Have you ever looked at a tree on the
IUP campus and wondered what species it was? Thanks to a new virtual tour on the university’s website, you can have a lot of those questions answered.
The Allegheny Arboretum
Tour is now live on the IUP Interactive Map, allowing viewers to learn about 25 of the more than 100 varieties of trees on the 354-acre university campus. Organized by retired biology professor Jerry Pickering and current biology faculty member Mike
Tyree, the tour stretches across campus and gives information that lends an understanding of the importance of trees to the natural beauty of the IUP campus.
“The campus,” Tyree said, “is considered a living museum for trees.”
Each stop on the tour is placed exactly by using GPS coordinates. Photos of all the trees are included, giving the viewer an idea of the tree’s exact location.
The virtual tour is part of a larger one that was recently printed as a guide to the 104 species of trees on campus. Pickering created the original walking tour of the arboretum in the early 2000s, but he said a new one needed to be done because the campus
had changed so much.
“At least a third of the trees listed back then are gone,” he said, “and another third have been added.”
Among the highlights on the tour is a huge White Oak in the heart of the campus, in the Oak Grove, that could potentially be as old as the university itself, which dates to 1875.
There’s also a Dawn Redwood near Breezedale whose species has an interesting history. It originally grew in this area, but it was wiped out by glaciers in the Ice Age. But the species—Metasequoia glyptostroboides—was discovered growing in China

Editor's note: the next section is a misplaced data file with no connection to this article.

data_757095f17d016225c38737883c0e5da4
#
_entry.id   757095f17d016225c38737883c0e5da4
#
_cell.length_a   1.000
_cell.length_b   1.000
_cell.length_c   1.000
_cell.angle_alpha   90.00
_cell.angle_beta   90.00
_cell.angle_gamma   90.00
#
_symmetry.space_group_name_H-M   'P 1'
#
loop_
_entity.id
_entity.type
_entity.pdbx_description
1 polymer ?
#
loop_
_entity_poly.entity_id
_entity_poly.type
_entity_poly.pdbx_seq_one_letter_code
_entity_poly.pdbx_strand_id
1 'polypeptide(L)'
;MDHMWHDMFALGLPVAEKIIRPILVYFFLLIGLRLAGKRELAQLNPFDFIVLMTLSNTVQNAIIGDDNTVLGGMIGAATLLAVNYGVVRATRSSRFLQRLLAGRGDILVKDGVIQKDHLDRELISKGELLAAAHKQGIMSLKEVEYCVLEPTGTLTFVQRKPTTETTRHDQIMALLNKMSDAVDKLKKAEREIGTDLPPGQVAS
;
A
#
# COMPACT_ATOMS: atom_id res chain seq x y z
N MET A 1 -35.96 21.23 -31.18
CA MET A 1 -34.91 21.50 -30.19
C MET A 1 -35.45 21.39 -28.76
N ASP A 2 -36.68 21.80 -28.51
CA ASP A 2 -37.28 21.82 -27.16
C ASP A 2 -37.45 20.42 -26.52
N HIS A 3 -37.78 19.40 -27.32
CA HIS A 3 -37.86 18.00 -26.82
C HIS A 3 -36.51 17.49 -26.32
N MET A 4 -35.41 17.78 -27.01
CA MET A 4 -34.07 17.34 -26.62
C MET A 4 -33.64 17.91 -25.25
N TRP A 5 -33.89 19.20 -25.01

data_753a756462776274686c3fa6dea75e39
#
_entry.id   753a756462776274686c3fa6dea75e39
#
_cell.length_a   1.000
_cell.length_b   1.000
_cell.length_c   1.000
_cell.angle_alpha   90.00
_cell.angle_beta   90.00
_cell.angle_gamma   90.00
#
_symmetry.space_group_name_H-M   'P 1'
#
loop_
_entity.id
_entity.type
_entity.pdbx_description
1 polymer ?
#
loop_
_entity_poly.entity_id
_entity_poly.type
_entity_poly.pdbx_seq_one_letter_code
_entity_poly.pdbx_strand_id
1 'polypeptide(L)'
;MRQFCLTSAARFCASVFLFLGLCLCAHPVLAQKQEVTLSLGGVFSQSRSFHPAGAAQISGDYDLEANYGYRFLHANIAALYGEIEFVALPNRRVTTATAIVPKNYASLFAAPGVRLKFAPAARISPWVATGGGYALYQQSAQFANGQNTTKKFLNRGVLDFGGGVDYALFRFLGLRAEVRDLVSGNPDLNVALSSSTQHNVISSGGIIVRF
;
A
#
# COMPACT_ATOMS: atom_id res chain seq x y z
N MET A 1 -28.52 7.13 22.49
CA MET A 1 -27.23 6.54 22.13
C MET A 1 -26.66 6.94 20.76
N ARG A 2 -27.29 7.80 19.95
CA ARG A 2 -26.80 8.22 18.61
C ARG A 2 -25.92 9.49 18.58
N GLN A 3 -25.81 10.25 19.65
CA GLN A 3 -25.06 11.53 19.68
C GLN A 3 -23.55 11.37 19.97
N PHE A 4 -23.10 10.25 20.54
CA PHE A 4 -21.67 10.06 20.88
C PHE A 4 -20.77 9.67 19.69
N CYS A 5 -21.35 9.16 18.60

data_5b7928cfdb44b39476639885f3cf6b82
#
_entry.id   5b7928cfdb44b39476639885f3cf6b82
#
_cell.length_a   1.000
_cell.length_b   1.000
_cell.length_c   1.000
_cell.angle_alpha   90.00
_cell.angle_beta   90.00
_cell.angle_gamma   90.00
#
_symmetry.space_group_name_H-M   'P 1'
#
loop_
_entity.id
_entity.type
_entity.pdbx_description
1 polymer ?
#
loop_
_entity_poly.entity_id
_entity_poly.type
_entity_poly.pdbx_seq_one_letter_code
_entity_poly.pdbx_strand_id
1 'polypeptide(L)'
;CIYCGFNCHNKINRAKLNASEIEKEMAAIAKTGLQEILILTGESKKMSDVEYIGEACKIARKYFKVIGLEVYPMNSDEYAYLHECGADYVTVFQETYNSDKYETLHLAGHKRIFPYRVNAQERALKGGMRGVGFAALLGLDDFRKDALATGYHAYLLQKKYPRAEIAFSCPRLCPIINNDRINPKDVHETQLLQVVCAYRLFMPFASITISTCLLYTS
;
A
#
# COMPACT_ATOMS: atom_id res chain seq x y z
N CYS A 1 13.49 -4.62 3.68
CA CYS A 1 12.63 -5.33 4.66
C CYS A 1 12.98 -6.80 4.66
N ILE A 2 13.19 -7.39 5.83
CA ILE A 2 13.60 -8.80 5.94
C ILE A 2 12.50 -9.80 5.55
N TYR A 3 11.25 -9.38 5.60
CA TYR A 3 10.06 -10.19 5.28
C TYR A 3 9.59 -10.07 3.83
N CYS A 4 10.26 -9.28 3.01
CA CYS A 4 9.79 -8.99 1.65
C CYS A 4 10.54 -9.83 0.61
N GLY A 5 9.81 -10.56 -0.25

some time ago, and it has since been reintroduced to North America.
“It was thought to be extinct,” Pickering said. “It was from the age of dinosaurs.”
There’s also a Maidenhair Tree, which is more commonly known by its species, the Ginkgo
biloba, in front of Sprowls Hall.
“It’s a living fossil,” Tyree said.
Pickering said the number of stops on the virtual tour could be increased over time, giving an even better glimpse of the kind of trees on campus.
“We’re always interested in that,” he said. “As new species come, we would like to add them to the collection. This is to showcase the university and the community the different types of trees that can grow in western Pennsylvania.”
“Not all of them are native trees,” Tyree said, “but it’s a nice representation of the trees that can live in our area.”
To take the tour, either use the link above or go to map.iup.edu, click on the “tours” tab, and select the Allegheny Arboretum Tour.